State v. Hamilton

Decision Date11 January 1994
Citation228 Conn. 234,636 A.2d 760
CourtConnecticut Supreme Court
PartiesSTATE of Connecticut v. William HAMILTON, Jr. 14704.

Elizabeth M. Inkster, Asst. Public Defender, for appellant (defendant).

Richard F. Jacobson, Asst. State's Atty., with whom, on the brief, were Donald A. Browne, State's Atty., and Linda Howe, Asst. State's Atty., for appellee (state).

Before PETERS, C.J., and BERDON, NORCOTT, KATZ and PALMER, JJ.

PETERS, Chief Justice.

The certified issue in this criminal appeal is the proper standard for appellate review of a trial court's denial of a motion for continuance to retain private counsel. The state charged the defendant, William Hamilton, Jr., with robbery in the first degree in violation of General Statutes § 53a-134(a)(2), burglary in the first degree in violation of General Statutes § 53a-101(a)(1), attempted assault in the first degree in violation of General Statutes §§ 53a-59(a)(1) and 53a-49(a)(2), and carrying a pistol without a permit in violation of General Statutes §§ 29-35 and 29-37(b). A jury found the defendant guilty as charged and the trial court sentenced him to an effective term of imprisonment of thirty-five years. 1

The defendant appealed to the Appellate Court, which reversed, in part, the judgment of the trial court, and remanded the matter for a new trial on the charge of carrying a pistol without a permit. State v. Hamilton, 30 Conn.App. 68, 618 A.2d 1372 (1993). 2 The Appellate Court rejected, however, the defendant's claim that the trial court had abused its discretion in denying the defendant's request for a continuance to enable him to pursue the possibility of obtaining private counsel. We granted the defendant's petition for certification, limited to the issue of the propriety of the standard used by the Appellate Court in reaching this conclusion. 3 Although we disagree with the manner in which the Appellate Court articulated the applicable standard, we concur in its determination that the trial court did not abuse its discretion. We therefore affirm the judgment of the Appellate Court.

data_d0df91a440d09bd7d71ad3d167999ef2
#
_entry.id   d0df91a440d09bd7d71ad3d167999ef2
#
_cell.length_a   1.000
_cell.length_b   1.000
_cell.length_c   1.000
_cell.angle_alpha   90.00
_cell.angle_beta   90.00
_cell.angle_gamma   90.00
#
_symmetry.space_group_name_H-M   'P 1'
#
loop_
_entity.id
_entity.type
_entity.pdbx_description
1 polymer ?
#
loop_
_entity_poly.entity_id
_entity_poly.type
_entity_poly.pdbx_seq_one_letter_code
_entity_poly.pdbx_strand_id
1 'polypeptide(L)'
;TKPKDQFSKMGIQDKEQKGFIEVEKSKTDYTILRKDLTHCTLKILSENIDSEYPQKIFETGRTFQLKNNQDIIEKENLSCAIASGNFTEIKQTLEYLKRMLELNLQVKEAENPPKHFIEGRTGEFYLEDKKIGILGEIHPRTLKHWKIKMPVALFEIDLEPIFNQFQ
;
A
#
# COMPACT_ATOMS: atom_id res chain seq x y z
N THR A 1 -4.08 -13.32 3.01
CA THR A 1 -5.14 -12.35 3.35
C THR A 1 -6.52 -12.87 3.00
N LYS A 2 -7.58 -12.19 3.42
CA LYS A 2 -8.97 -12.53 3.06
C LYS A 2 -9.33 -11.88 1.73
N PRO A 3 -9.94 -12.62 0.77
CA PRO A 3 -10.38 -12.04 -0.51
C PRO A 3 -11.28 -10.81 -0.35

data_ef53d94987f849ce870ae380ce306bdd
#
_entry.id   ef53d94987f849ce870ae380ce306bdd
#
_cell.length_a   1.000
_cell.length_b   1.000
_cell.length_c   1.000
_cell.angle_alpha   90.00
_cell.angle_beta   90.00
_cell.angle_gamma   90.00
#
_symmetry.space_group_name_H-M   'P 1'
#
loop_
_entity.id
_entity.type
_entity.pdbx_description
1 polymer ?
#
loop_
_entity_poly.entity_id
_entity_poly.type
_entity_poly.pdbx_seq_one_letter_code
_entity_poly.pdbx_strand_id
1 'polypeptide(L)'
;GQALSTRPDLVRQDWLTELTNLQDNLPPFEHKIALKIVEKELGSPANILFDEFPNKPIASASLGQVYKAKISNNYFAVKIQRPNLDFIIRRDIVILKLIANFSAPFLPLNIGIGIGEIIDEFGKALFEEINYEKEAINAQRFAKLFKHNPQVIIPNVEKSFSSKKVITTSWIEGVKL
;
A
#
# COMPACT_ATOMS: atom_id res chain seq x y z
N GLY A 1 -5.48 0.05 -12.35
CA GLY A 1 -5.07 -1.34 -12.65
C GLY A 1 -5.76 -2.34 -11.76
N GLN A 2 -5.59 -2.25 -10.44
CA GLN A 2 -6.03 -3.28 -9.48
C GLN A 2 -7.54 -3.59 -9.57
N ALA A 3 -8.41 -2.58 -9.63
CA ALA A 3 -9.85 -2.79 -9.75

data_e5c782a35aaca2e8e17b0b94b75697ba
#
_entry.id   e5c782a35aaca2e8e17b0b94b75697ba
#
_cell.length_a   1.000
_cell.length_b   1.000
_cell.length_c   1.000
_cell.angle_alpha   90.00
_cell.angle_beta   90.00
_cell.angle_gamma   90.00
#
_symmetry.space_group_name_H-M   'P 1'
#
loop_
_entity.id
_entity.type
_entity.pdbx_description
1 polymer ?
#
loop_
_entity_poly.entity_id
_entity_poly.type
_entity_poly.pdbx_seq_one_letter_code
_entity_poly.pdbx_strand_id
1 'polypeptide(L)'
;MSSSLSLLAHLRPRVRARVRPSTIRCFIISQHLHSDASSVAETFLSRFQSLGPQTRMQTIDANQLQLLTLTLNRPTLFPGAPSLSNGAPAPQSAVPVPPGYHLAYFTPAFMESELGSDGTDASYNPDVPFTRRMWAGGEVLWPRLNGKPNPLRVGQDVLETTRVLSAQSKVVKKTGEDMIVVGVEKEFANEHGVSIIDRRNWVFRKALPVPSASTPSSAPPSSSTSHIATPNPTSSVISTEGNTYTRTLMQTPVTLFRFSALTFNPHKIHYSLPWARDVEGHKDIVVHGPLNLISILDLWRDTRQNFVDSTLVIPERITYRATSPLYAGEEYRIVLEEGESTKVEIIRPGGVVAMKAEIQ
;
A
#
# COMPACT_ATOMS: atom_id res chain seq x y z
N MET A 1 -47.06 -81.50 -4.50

The decision of the Appellate Court recites the pertinent facts insofar as they relate to the request for a continuance. "A special public defender was appointed on October 30, 1990, to represent the defendant. The record discloses no attempt to substitute counsel between that date and August 1, 1991, when [the] trial began. The defendant, who was seventeen years old at that time and not free on bond, had his father, who was present, appointed as guardian, and the jury selection process began. Following the luncheon recess, the defendant's father failed to return to court. The court then summoned a family relations officer and appointed her guardian ad litem for that day, after it was determined that efforts to reach the defendant's father were unsuccessful. Jury selection was completed that same day and the matter was continued for the taking of evidence on August 5, 1991.